Berenice Abbott: Changing New York (In Scarce Dust Jacket)
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Changing New York. Photographs by Berenice Abbott. Text by Elizabeth McCausland. Federal Art Project of the Works Progress Administration in the City of New York, under the Sponsorship of the Guilds' Committee for Federal Writer's Publications. E.P. Dutton & Co., New York, 1939. 206 pp. Quarto. First edition, second issue*. Light blue cloth, blue lettered spine and cover with the WPA emblem. 98 Black-and-white reproductions.
Edition Note: Though 'first edition' is stated, this second issue has light blue boards, rather than the darker blue with gilt lettering of the true first.

One of the undisputed classics; a must for any serious collection!
Visit the Museum of the City of New York for to see the complete series of 307 images from which the 98 that appear in this renowned volume were chosen.

"How shall the two-dimensional print in black and white suggest the flux of activity of the metropolis, the interaction of human beings and solid architectural constructions, all impinging upon each other in time?"--Berenice Abbott, from an introduction to "Outline for Photographing New York City," quoted in Bonnie Yochelson, "A Fantastic Passion for New York"

"Changing New York not only fulfills Abbott's criterion for the historical importance of the documentary mode, but also demonstrates its power as a medium of personal expression"--Parr & Badger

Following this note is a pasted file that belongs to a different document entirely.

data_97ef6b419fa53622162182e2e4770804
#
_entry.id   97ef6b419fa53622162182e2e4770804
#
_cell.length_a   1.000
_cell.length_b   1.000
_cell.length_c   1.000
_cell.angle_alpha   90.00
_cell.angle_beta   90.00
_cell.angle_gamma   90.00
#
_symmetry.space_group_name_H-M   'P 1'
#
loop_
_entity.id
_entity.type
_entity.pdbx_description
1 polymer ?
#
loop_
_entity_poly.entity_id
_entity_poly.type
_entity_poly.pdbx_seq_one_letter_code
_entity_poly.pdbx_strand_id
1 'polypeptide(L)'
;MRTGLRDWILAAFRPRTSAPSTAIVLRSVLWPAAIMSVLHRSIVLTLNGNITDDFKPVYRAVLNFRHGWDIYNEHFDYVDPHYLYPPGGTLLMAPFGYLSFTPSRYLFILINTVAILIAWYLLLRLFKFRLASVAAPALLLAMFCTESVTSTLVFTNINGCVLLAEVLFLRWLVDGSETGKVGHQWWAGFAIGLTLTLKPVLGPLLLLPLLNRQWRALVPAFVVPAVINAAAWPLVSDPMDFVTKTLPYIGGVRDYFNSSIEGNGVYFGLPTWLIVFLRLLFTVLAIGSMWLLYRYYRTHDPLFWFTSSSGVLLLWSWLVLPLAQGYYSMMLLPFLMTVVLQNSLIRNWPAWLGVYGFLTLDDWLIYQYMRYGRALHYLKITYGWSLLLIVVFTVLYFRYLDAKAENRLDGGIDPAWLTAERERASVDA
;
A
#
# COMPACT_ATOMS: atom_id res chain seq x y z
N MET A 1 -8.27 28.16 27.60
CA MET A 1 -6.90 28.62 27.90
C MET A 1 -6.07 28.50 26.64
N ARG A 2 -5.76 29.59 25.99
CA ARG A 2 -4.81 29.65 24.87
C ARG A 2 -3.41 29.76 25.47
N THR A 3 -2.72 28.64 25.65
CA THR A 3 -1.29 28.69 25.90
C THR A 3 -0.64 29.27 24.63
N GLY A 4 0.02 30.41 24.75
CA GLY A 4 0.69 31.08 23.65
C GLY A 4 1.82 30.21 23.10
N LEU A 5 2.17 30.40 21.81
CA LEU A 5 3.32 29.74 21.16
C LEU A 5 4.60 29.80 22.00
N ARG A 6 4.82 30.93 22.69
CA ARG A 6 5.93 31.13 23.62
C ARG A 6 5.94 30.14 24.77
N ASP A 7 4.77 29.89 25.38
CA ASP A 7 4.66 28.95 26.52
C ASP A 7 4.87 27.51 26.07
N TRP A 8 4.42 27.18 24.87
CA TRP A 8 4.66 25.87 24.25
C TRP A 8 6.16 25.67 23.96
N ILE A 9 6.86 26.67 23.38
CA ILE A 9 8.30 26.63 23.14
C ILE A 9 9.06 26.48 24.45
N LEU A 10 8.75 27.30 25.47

"Upon Abbott’s return to New York in 1929, she moved away from portrait photography to documentary photography akin to Atget’s images, using the city as her subject. During the 1930s she embarked on a project to capture the transformation of New York into a modern urban center. Abbott was particularly interested in the physical changes that the city had undergone, its changing neighborhoods with huge skyscrapers replacing older low-rise buildings. She began a series of documentary photographs of the city as part of a Federal Works Project Administration initiative carried out from 1935 to 1939. At the end of the project, she published her photographs as a book entitled Changing New York. Abbott favored a straightforward, yet dynamic, style that featured strong contrasts and dramatic angles. 'Photography can never grow up if it imitates some other medium,' Abbott said, 'it has to walk alone; it has to be itself.'"--The Phillips Collection

"[Abbott's] most famous for a series of pictures that in their way link back to Atget's great project, the documenting of areas of "old Paris" that were being cleared to make way for the new city. But whereas Atget's pictures record the passing of places he loved, Abbott's project, Changing New York, was filled with the optimism of the post-Depression era when there were jobs again, particularly in construction: new skyscrapers, new cars, new roads, new bridges. There were jobs for artists, too, and the majority of Abbott's New York photographs were taken between 1935 and 1939 when she received funding from the Federal Art Project, the creative arm of Roosevelt's New Deal...Like Batman, she was able to look down on Gotham from a great height. And what she saw was New York's enterprise: its advertising hoardings and neon signs, its cars, its gas stations, the elegant 1930s Greyhound terminal with the buses berthed along its sides like great liners at a quay. But she also found a place for the neighbourhoods where commerce still survived, as it did in Atget's Paris, at street level."--Excerpted from Liz Jobey, Photographers Berenice Abbott and Bill Wood: Paris, New York and Texas, The Guardian, Thursday 30 October 2008.

About Fine; with some fading and a touch of wear at extremities; jacket Very Good+; chipping and slight loss at edges; previous owners name on rear flap.
Berenice Abbott: Changing New York (In Scarce Dust Jacket) Berenice Abbott: Changing New York (In Scarce Dust Jacket)
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